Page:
Rambus expands patent claims to DDR2 memory

Rambus Inc. broadened its legal battle against the memory industry on Tuesday, filing a patent lawsuit against certain manufacturers of chips based on the emerging Double Data Rate 2 (DDR2) standard.

Hynix Semiconductor Inc., Nanya Technology Corp., Inotera Memories Inc. and longtime Rambus foe Infineon Technologies AG were named in the suit, which was filed in the U.S. District Court for the Northern District of California on Tuesday.

Products from those companies that use the DDR2, graphics DDR2 (GDDR2) and GDDR3 standards infringe upon several Rambus patents, the company said in a court filing. Micron Technology Inc., another major memory vendor, was not named in this complaint because of a court order in a separate case involving Micron and Rambus. That order forbids the companies from entering into further litigation, a Rambus spokeswoman said.

Rambus designs memory interfaces, the technology that links the memory chips to the rest of a system. The Los Altos, Calif., company believes that its patents for memory technology cover the DDR synchronous dynamic RAM (SDRAM) standard used in the vast majority of the world's PCs.

DDR2 and GDDR2 are evolutions of that standard that allow memory chips to run more reliably at speeds above 400 MHz. They are expected to become mainstream memory technologies by the end of this year or the beginning of 2006.

In 2000, Rambus sued Infineon, claiming that the company's memory chips infringed upon Rambus' patents. Infineon, Hynix and Micron have all filed legal claims challenging the validity of Rambus' patent claims because the company failed to disclose that it held or was seeking those patents while it was a member of a committee that developed the SDRAM standard.

In the original Infineon case, Rambus was convicted of fraud by a jury for failing to disclose the patents. But that verdict was overturned after an appeals court ruled that the policies of the Joint Electron Device Engineering Council (now known as the JEDEC Solid State Technology Association) did not specifically require companies to disclose patents they held or were seeking. This cleared the way for Rambus to pursue its claims against the DRAM industry, and a second trial against Infineon is pending as claims against Micron and Hynix, which had been waiting for a resolution in the Infineon case, move forward.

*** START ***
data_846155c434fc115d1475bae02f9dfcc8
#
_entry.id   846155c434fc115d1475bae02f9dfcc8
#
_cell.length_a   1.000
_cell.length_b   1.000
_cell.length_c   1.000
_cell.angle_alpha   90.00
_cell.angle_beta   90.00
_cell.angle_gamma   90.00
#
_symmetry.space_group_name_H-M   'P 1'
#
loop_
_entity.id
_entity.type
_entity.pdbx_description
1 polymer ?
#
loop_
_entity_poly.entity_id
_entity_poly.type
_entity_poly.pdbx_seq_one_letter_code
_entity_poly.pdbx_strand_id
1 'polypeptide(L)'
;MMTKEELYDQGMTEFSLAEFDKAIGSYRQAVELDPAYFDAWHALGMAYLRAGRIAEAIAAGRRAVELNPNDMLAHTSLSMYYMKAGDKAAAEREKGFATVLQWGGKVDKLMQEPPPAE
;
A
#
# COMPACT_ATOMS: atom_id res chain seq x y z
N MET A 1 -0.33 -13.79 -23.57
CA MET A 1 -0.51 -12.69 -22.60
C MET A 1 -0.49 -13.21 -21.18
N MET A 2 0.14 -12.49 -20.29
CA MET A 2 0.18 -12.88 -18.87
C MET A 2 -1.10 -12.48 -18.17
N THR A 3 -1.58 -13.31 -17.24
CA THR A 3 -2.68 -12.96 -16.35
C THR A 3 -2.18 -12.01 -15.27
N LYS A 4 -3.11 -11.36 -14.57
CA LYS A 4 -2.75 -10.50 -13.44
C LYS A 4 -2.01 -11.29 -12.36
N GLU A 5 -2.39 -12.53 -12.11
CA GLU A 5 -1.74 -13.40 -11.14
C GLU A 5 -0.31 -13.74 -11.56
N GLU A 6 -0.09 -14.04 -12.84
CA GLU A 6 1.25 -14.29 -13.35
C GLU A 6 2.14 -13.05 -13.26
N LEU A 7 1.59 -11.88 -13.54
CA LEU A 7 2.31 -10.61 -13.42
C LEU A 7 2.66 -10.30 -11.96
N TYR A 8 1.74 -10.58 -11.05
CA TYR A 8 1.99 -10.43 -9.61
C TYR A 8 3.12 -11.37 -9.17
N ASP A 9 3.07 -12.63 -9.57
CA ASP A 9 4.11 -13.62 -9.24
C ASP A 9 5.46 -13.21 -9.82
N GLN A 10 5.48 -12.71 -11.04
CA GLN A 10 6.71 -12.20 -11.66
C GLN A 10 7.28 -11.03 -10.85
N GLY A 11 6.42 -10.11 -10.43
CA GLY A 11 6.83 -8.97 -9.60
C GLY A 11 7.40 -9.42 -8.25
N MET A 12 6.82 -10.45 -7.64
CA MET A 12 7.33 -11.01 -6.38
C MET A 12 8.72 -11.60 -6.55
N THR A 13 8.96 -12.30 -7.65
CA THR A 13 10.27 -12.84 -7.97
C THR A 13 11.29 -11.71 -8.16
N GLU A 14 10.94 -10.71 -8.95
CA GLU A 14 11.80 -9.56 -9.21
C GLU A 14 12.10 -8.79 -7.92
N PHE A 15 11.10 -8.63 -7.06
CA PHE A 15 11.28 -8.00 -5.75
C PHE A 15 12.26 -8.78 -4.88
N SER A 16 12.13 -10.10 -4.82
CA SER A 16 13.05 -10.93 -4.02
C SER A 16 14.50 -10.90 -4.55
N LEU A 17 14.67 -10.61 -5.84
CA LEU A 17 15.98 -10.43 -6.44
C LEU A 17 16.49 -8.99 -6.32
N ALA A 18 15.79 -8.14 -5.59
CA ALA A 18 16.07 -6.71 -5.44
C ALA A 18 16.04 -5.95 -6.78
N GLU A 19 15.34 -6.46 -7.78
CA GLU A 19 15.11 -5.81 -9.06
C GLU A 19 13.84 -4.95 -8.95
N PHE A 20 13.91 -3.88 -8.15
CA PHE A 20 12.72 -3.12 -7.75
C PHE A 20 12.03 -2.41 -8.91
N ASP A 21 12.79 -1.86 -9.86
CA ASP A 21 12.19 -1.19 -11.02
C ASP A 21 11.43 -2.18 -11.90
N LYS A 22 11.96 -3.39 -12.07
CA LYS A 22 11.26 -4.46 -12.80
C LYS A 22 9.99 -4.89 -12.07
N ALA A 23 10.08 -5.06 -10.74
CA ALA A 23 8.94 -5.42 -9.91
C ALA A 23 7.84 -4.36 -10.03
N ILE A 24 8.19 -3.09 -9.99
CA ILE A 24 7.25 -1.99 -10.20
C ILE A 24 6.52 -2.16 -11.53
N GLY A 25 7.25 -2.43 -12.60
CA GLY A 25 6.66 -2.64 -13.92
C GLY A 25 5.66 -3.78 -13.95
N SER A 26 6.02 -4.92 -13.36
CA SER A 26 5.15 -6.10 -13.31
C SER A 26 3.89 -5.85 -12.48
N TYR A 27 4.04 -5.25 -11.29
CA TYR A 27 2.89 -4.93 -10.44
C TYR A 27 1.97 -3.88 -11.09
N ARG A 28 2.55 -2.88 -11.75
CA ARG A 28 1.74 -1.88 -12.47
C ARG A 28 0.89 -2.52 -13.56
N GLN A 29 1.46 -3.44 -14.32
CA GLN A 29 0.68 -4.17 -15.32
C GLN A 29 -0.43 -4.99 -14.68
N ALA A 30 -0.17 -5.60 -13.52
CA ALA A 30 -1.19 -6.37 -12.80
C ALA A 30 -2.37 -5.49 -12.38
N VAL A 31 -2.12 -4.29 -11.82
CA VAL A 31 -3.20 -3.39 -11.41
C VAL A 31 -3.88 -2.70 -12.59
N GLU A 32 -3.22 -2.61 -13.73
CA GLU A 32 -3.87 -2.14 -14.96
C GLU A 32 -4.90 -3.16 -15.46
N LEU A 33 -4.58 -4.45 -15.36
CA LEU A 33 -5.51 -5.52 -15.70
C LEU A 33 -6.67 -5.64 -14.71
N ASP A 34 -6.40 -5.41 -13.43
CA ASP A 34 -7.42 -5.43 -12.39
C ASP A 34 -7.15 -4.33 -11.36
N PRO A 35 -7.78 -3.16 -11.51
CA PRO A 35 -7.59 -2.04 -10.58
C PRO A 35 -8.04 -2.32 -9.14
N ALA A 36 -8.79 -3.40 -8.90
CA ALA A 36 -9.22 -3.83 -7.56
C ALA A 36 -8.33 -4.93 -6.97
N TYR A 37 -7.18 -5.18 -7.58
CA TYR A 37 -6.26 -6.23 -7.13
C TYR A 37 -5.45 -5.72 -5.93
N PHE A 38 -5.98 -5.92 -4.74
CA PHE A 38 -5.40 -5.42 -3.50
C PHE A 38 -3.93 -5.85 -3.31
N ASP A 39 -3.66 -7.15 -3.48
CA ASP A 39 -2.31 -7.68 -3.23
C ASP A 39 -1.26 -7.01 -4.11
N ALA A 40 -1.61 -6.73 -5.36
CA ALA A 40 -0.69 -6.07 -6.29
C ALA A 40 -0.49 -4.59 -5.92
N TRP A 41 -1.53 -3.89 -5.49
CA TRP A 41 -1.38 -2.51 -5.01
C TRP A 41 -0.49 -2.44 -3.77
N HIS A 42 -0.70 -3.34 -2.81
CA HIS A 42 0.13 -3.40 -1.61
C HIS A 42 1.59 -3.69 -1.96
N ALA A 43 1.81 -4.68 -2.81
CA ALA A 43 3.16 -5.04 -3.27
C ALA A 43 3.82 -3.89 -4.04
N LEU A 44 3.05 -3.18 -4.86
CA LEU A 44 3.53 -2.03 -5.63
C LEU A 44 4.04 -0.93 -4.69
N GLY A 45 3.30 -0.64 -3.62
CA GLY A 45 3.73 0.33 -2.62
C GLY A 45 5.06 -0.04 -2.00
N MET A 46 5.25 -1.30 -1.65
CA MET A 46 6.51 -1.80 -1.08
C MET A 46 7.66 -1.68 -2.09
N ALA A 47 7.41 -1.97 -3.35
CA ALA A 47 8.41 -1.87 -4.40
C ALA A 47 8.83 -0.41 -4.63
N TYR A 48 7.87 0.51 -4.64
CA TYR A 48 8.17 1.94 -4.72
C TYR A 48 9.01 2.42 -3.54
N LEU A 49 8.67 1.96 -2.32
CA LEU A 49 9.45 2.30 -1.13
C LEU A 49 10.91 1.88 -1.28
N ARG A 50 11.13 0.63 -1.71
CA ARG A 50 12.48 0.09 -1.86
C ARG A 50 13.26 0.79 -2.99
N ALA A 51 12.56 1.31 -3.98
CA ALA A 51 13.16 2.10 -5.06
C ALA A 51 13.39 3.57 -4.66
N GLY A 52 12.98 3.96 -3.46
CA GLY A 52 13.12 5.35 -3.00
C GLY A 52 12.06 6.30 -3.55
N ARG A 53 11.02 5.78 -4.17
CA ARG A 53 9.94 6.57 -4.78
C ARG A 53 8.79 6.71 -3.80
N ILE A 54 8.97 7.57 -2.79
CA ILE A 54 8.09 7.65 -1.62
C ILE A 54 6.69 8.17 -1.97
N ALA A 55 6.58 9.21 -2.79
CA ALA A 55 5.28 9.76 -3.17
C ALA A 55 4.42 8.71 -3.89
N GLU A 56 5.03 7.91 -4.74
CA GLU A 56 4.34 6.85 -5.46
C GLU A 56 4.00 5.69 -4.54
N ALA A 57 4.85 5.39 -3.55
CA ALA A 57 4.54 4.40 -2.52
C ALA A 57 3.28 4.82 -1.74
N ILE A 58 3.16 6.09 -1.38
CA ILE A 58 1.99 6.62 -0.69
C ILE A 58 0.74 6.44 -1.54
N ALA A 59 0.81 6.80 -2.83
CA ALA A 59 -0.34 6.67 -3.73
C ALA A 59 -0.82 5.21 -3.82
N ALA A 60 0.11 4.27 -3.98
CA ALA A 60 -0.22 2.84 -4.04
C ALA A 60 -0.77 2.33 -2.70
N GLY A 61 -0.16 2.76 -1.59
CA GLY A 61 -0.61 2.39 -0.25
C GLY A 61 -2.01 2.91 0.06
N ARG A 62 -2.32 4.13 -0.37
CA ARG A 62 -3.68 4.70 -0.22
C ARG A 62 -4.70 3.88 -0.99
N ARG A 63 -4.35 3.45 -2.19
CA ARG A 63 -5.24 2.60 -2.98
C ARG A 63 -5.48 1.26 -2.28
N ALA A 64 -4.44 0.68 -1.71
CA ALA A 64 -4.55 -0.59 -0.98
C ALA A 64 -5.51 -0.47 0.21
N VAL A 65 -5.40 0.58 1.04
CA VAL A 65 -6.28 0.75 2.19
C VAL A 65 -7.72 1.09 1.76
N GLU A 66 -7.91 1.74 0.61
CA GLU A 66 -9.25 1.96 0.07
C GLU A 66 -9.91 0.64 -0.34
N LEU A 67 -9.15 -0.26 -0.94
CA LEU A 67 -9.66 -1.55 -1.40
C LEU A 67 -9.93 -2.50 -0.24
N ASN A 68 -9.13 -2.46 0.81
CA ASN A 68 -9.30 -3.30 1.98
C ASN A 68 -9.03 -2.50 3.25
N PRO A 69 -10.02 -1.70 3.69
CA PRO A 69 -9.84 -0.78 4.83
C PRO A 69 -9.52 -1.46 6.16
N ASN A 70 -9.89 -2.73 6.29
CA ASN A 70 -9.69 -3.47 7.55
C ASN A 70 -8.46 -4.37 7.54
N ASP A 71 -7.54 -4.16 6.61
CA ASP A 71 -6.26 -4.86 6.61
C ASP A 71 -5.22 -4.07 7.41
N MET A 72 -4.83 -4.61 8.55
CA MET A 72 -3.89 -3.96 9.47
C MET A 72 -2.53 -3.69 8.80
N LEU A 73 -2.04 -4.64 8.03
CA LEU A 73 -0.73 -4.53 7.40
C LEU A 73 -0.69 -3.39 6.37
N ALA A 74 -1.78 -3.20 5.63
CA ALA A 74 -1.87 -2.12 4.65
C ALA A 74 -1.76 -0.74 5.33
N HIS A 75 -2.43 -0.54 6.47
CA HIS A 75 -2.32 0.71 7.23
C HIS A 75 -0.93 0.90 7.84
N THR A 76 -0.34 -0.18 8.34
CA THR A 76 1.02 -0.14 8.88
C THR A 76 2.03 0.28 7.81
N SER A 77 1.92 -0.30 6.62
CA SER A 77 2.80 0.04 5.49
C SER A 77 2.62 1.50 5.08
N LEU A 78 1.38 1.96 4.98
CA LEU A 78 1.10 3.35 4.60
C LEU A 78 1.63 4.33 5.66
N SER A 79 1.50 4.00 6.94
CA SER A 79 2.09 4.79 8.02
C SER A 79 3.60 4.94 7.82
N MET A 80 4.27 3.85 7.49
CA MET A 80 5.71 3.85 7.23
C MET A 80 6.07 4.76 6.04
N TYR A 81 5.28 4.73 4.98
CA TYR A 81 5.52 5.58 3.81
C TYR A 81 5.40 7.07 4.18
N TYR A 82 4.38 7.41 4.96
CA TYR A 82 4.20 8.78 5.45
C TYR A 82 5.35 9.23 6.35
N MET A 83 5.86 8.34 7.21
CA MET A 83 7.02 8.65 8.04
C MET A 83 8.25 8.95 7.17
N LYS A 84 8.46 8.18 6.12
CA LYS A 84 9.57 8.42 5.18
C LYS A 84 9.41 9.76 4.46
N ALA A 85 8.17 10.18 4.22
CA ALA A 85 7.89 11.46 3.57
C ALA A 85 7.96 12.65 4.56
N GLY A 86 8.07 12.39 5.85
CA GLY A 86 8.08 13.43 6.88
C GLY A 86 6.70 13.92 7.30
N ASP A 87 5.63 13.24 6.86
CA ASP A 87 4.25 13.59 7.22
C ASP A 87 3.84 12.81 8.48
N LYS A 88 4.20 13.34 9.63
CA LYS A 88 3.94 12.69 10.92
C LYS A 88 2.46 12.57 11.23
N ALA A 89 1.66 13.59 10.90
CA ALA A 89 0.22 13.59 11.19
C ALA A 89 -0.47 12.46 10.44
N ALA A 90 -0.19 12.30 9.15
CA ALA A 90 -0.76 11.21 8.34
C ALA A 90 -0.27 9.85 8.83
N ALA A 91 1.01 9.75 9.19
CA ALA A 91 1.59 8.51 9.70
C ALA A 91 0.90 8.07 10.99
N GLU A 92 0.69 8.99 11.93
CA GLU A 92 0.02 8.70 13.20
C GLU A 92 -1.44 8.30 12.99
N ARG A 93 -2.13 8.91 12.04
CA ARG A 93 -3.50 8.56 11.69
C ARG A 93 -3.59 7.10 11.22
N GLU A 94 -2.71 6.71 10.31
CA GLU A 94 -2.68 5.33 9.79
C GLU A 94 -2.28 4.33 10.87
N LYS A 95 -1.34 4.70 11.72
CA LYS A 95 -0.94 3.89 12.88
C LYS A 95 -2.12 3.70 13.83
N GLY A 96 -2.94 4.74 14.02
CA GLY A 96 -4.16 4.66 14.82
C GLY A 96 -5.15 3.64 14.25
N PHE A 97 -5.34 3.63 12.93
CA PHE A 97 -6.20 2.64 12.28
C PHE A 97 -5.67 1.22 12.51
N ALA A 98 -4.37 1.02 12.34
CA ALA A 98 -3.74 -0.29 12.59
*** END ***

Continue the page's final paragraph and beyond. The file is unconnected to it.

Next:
Billions of dollars are at stake in the cases, as Rambus is seeking damages and royalties on all DDR SDRAM memory chips sold throughout the world. Samsung Semiconductor Inc., the world's leading DRAM manufacturer, has already signed a license for Rambus' technology, as have several other, smaller memory firms.

Last week, a judge ruled in favor of Rambus in the Hynix case. That ruling states that Hynix infringed on several of Rambus' patents, but a trial in March will determine whether Hynix's products infringe on all of Rambus' patents.

Rambus has also filed an antitrust lawsuit against Infineon, Hynix, Micron and Siemens AG for allegedly colluding to drive up the price of Rambus' own memory standard, RDRAM, by holding back production of RDRAM chips in the late 1990s. A separate investigation by the U.S. Department of Justice into price fixing among the DRAM vendors has resulted in guilty pleas from four Infineon executives and one Micron manager.

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